On a drizzly Thursday afternoon, Bruce Harrell only saw bright sunshine.

“I’m excited. The proposal for KeyArena has come together quite well,” said the Seattle City Council President while sitting in a South Seattle coffee shop. “It’s part of a vision that we can really activate. The problems are going to be significant, but I think we can overcome them.”

Harrell was conspicuously absent at the announcement outside the Seattle Center facility Wednesday. Seattle Mayor Ed Murray announced he has selected Tim Leiweke of the Oak View Group to lead a $564 million renovation of the building.

The two men signed a document pledging to work out a deal for the city, which now goes through a City Council negotiation. Harrell is also leading the Select Committee on Civic Arenas, which will handle the finer points of any deal. But Harrell, nor the other eight council members, were at the public announcement.

Harrell noted that the council will likely sign a resolution soon, which will outline the most important issues that need to be addressed. Harrell noted transportation, the lack of public subsidies, and using local women and minority contractors as pertinent issues.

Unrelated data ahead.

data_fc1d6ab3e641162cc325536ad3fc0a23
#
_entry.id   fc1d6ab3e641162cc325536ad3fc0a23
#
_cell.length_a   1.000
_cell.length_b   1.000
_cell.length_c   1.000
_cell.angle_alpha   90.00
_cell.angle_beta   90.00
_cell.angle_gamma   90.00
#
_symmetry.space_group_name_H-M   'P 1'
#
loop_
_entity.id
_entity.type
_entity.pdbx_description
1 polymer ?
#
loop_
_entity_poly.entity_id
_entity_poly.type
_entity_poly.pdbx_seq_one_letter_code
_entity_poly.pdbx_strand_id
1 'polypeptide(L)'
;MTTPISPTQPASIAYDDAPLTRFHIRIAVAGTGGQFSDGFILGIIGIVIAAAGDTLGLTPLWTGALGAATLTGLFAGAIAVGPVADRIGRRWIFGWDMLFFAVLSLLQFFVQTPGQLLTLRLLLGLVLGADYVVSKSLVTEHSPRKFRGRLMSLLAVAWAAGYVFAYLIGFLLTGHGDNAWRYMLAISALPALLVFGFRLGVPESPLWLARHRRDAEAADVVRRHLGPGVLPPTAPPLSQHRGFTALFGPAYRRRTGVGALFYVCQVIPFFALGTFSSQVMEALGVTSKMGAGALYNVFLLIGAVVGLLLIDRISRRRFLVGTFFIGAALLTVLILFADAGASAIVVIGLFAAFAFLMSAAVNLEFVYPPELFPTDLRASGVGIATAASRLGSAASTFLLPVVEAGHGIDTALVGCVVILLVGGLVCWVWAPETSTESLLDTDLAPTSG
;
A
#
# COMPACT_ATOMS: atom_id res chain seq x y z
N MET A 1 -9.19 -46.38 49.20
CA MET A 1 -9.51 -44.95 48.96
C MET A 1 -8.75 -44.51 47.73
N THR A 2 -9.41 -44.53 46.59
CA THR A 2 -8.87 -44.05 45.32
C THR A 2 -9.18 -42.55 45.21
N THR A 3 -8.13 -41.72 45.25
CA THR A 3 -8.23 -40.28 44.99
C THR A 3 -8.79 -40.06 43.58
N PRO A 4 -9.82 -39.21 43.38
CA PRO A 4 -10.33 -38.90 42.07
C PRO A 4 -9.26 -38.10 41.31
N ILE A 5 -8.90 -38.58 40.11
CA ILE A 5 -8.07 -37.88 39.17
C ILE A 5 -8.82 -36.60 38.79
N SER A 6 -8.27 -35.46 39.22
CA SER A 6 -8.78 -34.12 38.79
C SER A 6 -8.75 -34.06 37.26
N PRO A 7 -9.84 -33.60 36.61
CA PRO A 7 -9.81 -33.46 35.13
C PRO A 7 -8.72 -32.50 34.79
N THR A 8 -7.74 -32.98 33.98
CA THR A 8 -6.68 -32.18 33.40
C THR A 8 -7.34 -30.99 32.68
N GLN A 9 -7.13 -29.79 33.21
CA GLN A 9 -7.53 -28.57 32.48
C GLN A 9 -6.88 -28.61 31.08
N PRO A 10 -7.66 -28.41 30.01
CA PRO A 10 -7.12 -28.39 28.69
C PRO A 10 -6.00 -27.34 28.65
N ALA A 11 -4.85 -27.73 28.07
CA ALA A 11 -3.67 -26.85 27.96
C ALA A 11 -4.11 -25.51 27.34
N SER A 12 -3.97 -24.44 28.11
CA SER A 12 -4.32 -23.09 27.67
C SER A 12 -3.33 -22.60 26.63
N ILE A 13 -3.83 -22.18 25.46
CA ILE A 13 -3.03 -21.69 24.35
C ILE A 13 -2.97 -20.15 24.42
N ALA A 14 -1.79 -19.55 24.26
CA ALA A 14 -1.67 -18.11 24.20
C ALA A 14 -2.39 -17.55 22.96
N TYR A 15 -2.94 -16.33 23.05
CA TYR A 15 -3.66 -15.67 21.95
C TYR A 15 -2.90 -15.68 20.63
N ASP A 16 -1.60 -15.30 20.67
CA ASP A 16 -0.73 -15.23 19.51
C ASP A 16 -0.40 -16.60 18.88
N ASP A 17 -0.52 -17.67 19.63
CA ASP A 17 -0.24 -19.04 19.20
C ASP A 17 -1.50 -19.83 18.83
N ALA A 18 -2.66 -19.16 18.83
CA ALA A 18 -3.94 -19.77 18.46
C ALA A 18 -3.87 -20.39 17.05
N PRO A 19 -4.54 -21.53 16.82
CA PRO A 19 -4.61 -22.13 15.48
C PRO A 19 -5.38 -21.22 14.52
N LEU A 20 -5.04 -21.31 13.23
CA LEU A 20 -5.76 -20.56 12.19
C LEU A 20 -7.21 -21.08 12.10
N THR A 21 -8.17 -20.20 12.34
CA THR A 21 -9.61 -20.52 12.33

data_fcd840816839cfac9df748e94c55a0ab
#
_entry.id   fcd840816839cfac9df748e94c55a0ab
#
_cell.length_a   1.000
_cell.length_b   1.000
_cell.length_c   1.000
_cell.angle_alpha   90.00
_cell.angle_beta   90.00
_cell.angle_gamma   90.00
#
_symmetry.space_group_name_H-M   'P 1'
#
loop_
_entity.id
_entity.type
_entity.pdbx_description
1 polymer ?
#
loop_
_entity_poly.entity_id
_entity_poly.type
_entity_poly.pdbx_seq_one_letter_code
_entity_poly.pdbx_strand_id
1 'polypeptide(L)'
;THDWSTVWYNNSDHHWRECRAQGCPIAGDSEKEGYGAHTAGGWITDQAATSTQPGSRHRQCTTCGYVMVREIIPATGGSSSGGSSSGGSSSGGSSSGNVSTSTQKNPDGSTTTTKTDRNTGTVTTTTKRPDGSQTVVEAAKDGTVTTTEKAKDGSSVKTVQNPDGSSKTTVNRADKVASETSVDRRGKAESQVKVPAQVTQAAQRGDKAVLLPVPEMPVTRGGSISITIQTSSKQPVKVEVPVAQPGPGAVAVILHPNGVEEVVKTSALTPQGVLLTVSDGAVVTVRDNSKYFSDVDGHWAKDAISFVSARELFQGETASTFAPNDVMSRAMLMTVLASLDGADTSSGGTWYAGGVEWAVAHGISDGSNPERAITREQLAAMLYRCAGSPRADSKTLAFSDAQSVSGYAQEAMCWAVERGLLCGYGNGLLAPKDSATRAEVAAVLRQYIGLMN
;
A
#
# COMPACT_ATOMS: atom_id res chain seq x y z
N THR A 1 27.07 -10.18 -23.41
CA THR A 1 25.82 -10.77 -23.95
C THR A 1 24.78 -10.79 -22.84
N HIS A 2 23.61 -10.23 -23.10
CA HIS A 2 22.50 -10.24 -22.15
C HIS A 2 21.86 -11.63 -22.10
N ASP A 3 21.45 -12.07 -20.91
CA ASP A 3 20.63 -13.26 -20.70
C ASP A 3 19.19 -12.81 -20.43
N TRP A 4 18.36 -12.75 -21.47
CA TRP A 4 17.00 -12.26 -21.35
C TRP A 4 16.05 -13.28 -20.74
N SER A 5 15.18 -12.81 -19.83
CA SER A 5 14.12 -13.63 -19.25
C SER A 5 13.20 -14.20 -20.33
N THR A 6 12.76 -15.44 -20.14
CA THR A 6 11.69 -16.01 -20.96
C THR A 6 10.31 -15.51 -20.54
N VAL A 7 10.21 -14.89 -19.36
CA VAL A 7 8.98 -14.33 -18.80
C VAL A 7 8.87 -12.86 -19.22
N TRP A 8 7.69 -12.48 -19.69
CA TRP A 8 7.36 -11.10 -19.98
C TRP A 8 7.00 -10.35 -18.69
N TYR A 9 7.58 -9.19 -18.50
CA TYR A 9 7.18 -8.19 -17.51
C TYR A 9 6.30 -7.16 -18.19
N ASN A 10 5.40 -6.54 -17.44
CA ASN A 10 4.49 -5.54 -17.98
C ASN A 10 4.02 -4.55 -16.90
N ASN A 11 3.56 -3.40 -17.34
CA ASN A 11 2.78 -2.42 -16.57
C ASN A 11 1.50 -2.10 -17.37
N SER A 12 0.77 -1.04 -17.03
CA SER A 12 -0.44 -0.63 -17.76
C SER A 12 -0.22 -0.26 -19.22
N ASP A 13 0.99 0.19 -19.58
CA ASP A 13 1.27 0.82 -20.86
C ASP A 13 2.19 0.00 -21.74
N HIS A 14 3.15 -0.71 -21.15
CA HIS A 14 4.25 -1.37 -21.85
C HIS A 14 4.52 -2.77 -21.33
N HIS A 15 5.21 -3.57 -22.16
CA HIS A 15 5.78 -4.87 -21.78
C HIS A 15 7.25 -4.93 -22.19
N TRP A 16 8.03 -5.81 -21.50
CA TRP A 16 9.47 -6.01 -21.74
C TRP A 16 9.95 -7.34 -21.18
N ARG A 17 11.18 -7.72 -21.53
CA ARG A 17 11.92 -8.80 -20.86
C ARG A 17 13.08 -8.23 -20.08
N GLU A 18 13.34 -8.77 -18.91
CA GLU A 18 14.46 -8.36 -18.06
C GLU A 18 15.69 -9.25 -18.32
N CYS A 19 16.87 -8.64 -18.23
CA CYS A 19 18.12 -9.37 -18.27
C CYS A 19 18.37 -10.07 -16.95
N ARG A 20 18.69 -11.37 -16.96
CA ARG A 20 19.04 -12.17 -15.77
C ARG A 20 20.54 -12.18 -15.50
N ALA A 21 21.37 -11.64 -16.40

On Wednesday, Murray called the lack of transportation plans and financing a “deal killer.” Harrell echoed that on Thursday saying OVG paying for transportation mitigation “should be part of the obligation,” and the “investment group should have some skin in the game.” It could take months for a deal to be worked out.

Two different council members have hinted that they would like the council to hire an independent transportation consultant and financial consultant to study the KeyArena plan’s feasibility. Leiweke has pledged that his project, which aims to excavate another 15 feet at the KeyArena site will be privately financed and have zero risk to the city.

Harrell was not ready to declare Chris Hansen’s SODO arena proposal as dead either.

“I have not heard it's dead. I've heard it has a constant heartbeat,” said Harrell, who hinted that SDOT is expected to forward Hansen’s street vacation to the council later this summer.

Yet, he couldn’t speak about whether it had council support to bring to a vote. Hansen has offered to tear up his original Memorandum of Understanding with the city, signed in 2012, in exchange for vacating a one-block stretch of Occidental and allowing him to build a privately financed NBA and NHL caliber arena. That deal expires in December, and Murray has hinted he’s hopeful a similar MOU with OVG can be signed by the end of this year.

When asked whether that timeline was possible, Harrell said, “absolutely.”

The arena committee meets on July 10 at 10:30 a.m. to review the Leiweke proposal.